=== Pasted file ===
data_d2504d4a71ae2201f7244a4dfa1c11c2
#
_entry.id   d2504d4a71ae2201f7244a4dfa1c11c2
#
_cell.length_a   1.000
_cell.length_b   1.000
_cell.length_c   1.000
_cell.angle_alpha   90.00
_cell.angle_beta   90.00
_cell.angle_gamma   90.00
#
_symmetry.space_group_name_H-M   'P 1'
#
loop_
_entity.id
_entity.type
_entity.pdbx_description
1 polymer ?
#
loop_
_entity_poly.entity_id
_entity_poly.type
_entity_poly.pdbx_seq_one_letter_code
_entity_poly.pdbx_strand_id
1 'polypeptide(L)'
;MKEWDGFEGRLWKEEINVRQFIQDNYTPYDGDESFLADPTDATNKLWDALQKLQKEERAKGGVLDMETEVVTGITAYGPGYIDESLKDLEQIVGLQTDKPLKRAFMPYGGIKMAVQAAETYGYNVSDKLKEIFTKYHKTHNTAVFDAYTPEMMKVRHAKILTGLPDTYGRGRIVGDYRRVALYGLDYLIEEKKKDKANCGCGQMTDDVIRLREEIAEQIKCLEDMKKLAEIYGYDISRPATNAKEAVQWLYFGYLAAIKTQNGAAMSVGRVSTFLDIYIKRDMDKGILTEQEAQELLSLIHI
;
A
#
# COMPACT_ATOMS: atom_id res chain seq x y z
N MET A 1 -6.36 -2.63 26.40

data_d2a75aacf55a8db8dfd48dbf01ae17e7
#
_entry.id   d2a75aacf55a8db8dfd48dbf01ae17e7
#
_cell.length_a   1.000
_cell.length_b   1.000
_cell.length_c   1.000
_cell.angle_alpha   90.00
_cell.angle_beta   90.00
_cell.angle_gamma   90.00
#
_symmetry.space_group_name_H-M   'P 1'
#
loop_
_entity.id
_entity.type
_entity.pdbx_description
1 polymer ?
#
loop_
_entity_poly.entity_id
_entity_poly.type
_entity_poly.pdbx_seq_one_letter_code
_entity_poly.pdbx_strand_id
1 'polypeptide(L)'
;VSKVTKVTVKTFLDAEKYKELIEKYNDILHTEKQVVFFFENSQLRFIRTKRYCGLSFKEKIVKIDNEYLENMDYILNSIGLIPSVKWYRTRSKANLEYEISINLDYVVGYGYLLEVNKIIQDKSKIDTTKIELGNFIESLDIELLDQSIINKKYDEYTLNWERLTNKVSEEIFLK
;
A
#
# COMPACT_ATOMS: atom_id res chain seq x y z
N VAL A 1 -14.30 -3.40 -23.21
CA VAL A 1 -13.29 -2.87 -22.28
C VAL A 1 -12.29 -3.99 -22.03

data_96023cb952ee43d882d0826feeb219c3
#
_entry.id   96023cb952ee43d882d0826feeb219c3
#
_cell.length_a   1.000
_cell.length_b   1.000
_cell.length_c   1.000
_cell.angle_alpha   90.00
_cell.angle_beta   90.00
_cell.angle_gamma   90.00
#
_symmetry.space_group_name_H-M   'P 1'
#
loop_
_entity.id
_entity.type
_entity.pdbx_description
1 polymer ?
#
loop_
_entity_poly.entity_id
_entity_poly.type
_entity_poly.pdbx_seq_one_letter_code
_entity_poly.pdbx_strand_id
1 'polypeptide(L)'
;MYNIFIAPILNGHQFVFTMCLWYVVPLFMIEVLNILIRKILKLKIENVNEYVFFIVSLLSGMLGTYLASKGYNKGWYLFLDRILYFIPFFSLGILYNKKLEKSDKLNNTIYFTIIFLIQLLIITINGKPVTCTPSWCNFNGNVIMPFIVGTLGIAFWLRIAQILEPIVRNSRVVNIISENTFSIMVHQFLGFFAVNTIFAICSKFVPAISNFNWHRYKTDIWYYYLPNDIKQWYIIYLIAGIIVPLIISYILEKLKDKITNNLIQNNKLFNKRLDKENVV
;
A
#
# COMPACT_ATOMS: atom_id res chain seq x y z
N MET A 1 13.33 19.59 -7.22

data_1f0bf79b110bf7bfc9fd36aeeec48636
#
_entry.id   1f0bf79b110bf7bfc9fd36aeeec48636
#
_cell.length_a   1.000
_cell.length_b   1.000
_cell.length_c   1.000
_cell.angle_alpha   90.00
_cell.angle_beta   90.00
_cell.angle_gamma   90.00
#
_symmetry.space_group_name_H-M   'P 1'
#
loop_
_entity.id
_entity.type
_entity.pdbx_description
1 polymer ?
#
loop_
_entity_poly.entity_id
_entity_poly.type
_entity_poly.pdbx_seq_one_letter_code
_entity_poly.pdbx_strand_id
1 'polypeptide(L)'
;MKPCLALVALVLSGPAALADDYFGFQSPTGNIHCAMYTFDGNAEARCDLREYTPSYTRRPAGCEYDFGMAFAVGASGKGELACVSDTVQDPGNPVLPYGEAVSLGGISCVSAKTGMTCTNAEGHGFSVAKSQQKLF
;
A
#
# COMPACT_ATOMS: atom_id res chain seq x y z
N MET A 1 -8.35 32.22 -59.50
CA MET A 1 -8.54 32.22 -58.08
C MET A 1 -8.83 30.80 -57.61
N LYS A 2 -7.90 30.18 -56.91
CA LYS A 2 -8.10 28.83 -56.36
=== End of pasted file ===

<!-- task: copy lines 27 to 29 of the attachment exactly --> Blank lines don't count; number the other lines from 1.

;
A
#